Courtesy of Kelley Gardiner

I'm A Vegetarian, But I Love Thanksgiving

by Kelley Gardiner

Make fun of me all you want: I’m a vegetarian, and I get down on Thanksgiving. Laugh at my rolls stuffed with cheese and cranberry sauce. Turn your nose up at the salad I brought — that’s just more for my gullet. Jokingly offer me a leg or a drumstick. I don’t begrudge anyone their Thanksgiving turkey. You do you! But I don’t need light or dark meat to end up full and happy at the end of the meal.

Thanksgiving is a day when we give thanks for what we have, and I use this opportunity to remember what I am truly grateful for: Family, friends, the privilege to be able to choose my own food, and pie. Always pie.

Being a vegetarian means that I don’t eat meat, but it doesn’t mean that I can’t enjoy Thanksgiving. It’s everyone’s favorite holiday for a reason, you guys — mine included. Aside from giving thanks for the things and the people that I love and am grateful for, I like to chow down on the sides and the mashed potatoes and the bread and the cheese and the pie just like everyone else does. And while the rest of the table is preoccupied with the cutting and trimming of the bird, I’ve got a straight-shot to the dishes we all actually show up for. Some might think I’m “missing out,” but why you’re all tired after the meal, I’m making room for dessert.

I haven’t always been vegetarian, and I ate my share of turkey up until the age of 20 or so, so it’s not like I never tried the stuff. Most of it was in the form of thin-sliced sub sandwiches from Blimpie with plenty of provolone and mustard, purchased when we were feeling flush after pay day at the movie theater. I used to eat turkey at Thanksgiving, too, but I have no special memories of it. That’s because it isn’t a memorable food. If it requires large amounts of gravy to be palatable, it’s probably not the exactly a gift to your tastebuds. Turkeys are hard to cook, they stress people out, they make people sick, and even burn people when they try to deep-fry them.

Sides rule. You already know this. When it comes to Thanksgiving, American hearts and minds turn what we fondly refer to as “all the fixin’s.” Mashed potatoes. Cranberry sauce, even gooped straight out of the can. Sweet potatoes (vegetarian marshmallows, please, if any). Rolls? Yeah, I can get down with some rolls. Stuffing? As long as it’s made with veggie stock and wasn’t stuffed inside a bird (don’t do it!): into it. Green bean casserole exists for those who choose to eat it. Yes, that’s my official stance on green bean casserole. Maybe my family laughs at me a little for making little sandwiches out of rolls, sweet potatoes, cranberry sauce, cheese, and caramelized onions, but everyone knows that sandwiches made with leftovers are the best part. Why not cut to the chase?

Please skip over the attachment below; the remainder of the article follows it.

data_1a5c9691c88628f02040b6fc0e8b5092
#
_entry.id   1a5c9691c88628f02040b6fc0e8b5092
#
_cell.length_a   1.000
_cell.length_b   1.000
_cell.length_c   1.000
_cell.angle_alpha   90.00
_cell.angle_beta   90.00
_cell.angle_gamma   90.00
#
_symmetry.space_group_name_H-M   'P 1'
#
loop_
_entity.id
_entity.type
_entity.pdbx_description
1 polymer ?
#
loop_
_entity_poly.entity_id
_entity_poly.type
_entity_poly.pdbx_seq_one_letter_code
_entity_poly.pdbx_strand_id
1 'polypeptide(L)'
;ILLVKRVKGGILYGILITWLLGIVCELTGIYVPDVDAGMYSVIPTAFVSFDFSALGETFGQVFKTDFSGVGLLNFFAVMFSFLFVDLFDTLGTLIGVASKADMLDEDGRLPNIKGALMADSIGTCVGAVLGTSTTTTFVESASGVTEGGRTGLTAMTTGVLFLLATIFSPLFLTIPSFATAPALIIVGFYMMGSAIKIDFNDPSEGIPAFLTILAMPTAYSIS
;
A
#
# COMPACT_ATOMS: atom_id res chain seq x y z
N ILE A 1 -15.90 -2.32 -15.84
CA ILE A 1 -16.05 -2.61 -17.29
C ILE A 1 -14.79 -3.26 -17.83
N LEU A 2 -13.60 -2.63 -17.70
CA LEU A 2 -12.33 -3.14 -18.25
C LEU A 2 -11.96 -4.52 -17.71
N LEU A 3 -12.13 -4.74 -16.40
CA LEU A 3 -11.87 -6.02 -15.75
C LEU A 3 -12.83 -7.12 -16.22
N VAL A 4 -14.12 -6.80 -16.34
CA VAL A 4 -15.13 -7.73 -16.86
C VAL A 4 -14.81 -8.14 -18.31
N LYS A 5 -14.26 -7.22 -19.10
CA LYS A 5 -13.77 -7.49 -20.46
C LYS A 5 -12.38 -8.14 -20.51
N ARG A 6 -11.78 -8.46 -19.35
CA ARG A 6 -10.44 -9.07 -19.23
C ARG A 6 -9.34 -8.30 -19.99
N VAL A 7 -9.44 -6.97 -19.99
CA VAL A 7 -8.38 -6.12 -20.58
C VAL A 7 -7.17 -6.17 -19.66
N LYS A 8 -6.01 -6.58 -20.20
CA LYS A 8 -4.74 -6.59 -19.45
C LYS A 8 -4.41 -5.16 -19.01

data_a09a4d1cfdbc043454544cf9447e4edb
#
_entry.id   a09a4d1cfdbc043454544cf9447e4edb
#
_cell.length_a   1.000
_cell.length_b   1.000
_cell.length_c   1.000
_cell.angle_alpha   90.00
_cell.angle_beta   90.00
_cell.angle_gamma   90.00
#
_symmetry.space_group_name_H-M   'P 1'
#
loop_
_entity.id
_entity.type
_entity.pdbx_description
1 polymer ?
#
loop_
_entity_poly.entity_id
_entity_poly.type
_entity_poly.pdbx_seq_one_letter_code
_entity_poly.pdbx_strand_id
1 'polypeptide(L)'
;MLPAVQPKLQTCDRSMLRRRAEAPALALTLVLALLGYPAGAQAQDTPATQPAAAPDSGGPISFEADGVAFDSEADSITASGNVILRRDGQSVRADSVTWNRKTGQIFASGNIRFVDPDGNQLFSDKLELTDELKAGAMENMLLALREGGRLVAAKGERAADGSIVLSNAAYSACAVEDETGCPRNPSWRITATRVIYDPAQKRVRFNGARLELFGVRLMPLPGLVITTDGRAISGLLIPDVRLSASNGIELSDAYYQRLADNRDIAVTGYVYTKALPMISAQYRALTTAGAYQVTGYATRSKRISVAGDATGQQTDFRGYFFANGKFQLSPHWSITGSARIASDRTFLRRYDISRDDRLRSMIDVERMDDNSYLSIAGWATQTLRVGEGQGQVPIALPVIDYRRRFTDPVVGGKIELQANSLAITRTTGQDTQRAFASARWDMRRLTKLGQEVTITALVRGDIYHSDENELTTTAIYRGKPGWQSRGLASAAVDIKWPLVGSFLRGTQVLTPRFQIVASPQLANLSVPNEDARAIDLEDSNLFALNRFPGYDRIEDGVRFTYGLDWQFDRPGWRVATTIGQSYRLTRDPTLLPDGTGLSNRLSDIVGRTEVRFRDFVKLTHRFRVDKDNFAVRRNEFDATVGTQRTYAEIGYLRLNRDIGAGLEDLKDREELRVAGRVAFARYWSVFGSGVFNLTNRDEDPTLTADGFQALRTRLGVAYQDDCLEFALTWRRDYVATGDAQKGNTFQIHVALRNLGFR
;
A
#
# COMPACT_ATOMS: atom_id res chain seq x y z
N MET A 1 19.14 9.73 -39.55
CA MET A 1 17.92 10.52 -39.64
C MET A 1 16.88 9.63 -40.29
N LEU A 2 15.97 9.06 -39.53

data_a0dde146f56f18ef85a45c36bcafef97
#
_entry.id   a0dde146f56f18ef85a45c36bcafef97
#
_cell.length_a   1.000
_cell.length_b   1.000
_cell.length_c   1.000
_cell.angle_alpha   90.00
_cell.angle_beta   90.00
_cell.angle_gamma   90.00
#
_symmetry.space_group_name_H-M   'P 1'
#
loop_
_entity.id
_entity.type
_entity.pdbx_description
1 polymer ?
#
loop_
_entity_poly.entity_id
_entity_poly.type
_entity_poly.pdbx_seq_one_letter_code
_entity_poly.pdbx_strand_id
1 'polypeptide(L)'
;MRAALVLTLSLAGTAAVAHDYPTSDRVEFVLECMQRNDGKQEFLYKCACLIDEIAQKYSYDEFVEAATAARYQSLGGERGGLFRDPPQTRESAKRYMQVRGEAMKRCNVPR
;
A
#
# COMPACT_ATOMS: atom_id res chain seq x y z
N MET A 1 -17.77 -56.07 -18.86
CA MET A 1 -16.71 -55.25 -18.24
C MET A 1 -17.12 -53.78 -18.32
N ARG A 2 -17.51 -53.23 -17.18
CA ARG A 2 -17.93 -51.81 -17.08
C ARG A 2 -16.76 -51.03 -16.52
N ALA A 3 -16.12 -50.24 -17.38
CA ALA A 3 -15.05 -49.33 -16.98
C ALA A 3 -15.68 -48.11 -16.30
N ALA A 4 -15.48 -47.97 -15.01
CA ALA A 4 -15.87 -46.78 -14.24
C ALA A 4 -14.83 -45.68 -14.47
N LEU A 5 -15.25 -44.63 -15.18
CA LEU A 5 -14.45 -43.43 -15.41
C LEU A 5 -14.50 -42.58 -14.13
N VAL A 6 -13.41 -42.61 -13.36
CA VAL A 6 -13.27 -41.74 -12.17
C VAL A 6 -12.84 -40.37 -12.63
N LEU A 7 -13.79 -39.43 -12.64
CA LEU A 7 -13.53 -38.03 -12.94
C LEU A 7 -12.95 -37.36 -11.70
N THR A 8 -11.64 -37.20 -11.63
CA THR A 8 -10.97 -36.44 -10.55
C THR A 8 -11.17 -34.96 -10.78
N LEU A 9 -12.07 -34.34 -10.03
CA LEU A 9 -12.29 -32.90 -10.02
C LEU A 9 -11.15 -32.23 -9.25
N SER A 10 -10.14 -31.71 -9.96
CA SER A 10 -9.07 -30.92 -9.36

When you’re vegetarian, or you have any dietary needs, you can pretty much bring whatever you want. Maybe this year maybe I want to bring a kale salad. Is that too much of a cliche? I don’t care: I’m a vegetarian, and I love kale salad. I’m comfortable with that. Put a little quinoa or some beans in that salad, and you’ve got a meal going. You don’t like it? Well, you don’t have to eat it!

Maybe I want to make something fancy. Maybe I don’t feel like putting out that much effort this year because I’ve been too busy watching the Great British Bake Off to actually do any cooking. Being a vegetarian on Thanksgiving rules because you can make your favorite thing that you want to eat, and then eat as much of it as you want because you get first dibs on the vegetarian food. Now if only I could use that excuse to get to the olive plate first.

And sides are great and all, but there’s no way that they can be considered the main event. Neither is the turkey. It’s never been the turkey. The real main event? DESSERT.

You might’ve been going about this wrong for many years. Don’t go full force at the dinner table, leaving dessert as an afterthought you get to later. No. You don’t save room for dessert as an afterthought. You carefully cultivate a loving home where your pie will soon rest, right there in your tum-tum.

What kind of pie will you have? Apple? Pumpkin? A combo? How hard do you want to go on this? If you’re a whipped-cream person, how much dairy do you plan to consume over the course of the meal? Think of your guts, here, people. Consider of the pie, and work your way back.

Courtesy of Kelley Gardiner

I’ve been told that Thanksgiving isn’t just a time to fill your piehole with as much flaky all-butter pastry as you can stand. It’s also a time to give thanks for the what we have — for me, that means an abundance of love and food. Maybe I’m not rich by American standards, but wow, do I have a lot. I have a husband who puts up with my vegetarian ways, and makes sure to give me a smooch before he drives into the giblets (so to speak). We have a healthy 2 year old who will probably be done with his meal in about six minutes and then insist on making a trumpet out of Duplos, but we wouldn’t want him any other way. I’ve got my family close by and in-laws who live just a few miles away. On Thanksgiving, I’ve got it all: love and family ...

… and a whole other pie.

Images Courtesy of Kelley Gardiner (2), Giphy (1)